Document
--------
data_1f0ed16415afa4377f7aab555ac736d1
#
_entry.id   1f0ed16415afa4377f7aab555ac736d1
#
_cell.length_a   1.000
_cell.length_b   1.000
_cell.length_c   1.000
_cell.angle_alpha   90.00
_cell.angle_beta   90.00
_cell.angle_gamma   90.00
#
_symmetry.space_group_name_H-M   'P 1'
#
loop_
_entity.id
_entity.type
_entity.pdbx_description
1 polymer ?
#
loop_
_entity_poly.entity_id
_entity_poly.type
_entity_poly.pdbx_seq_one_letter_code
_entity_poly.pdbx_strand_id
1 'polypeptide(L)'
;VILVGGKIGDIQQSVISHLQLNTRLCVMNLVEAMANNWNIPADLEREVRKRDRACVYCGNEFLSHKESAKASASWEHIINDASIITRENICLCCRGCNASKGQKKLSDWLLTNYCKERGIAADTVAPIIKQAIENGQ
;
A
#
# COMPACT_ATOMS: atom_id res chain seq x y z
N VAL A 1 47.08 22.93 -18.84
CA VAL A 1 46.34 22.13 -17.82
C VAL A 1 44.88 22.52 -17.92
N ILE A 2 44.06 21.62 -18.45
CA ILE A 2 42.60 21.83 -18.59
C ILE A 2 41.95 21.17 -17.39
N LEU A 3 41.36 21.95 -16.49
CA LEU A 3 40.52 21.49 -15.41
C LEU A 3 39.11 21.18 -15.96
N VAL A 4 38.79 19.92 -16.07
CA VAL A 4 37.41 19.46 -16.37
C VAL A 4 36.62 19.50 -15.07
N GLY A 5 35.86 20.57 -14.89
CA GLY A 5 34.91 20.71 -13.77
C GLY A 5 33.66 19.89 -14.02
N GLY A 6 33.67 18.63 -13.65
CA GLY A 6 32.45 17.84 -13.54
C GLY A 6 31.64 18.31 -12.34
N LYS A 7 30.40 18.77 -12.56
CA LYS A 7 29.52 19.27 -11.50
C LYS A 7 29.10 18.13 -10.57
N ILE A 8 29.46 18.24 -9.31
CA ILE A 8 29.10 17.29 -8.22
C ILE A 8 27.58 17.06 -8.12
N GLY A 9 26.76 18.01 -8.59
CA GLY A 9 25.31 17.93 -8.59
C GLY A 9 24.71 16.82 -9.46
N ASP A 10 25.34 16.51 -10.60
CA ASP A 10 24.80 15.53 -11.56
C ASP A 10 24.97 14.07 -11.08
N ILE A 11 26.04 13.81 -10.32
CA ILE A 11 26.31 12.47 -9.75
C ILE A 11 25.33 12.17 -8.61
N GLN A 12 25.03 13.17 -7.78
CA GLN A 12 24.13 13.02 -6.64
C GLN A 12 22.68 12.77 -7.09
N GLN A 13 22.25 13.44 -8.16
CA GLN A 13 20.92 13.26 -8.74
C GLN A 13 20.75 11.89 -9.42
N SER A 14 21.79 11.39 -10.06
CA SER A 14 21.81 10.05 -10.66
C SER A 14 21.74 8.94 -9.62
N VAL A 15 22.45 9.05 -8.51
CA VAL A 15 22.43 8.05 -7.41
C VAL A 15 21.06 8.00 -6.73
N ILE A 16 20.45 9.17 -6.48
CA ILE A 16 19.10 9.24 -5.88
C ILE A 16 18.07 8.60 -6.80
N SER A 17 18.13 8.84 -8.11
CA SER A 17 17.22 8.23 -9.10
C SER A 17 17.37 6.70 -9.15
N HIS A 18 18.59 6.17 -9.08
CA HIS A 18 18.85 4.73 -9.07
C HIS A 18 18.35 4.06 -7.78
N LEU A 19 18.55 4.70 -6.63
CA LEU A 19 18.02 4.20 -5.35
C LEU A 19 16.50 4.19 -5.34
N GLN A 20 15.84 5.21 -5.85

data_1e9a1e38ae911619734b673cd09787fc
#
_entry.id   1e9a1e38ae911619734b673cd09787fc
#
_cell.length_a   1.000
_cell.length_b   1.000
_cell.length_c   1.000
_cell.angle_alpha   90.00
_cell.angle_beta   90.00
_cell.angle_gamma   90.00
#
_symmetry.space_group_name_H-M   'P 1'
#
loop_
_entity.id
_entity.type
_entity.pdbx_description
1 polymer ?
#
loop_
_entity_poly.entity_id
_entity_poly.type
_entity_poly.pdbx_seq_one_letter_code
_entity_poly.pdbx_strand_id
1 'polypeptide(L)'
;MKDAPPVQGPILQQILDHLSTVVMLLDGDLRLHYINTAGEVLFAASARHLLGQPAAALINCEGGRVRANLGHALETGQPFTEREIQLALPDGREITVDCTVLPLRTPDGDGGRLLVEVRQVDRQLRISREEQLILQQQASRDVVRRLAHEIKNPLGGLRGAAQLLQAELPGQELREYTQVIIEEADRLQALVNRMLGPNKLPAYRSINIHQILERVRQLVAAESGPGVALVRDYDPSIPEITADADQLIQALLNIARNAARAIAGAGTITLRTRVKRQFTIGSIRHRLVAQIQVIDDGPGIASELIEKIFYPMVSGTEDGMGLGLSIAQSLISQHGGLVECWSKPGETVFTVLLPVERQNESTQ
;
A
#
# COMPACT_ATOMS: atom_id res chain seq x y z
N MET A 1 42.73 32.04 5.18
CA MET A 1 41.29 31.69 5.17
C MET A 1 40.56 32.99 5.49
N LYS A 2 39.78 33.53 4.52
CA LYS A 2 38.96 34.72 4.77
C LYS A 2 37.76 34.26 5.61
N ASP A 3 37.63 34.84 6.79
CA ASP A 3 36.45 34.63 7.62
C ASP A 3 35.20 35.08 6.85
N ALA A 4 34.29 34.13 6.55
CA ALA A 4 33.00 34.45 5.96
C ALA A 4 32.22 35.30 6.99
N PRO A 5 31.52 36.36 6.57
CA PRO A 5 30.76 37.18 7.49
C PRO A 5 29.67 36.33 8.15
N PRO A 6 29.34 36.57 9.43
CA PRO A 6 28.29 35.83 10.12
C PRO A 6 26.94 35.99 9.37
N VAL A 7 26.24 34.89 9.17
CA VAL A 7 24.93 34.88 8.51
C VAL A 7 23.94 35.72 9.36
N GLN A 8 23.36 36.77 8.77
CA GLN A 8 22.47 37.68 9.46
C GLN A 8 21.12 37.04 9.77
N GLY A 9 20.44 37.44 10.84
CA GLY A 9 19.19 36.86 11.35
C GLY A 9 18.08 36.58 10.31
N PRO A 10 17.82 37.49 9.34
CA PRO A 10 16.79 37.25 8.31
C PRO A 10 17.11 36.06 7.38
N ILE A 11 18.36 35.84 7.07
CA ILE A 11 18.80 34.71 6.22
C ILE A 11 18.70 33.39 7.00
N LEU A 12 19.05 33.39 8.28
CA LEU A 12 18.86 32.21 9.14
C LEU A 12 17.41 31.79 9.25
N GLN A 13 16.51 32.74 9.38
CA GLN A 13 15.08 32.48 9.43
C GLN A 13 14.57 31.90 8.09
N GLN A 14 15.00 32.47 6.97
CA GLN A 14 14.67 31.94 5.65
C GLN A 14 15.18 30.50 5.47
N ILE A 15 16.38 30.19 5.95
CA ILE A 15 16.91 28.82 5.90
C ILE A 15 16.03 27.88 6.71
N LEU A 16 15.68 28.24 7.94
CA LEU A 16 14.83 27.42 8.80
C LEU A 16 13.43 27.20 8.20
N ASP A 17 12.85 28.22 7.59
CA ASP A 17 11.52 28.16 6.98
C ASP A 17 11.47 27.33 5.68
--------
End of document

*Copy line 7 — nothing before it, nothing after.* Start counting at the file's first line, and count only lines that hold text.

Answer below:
_cell.length_c   1.000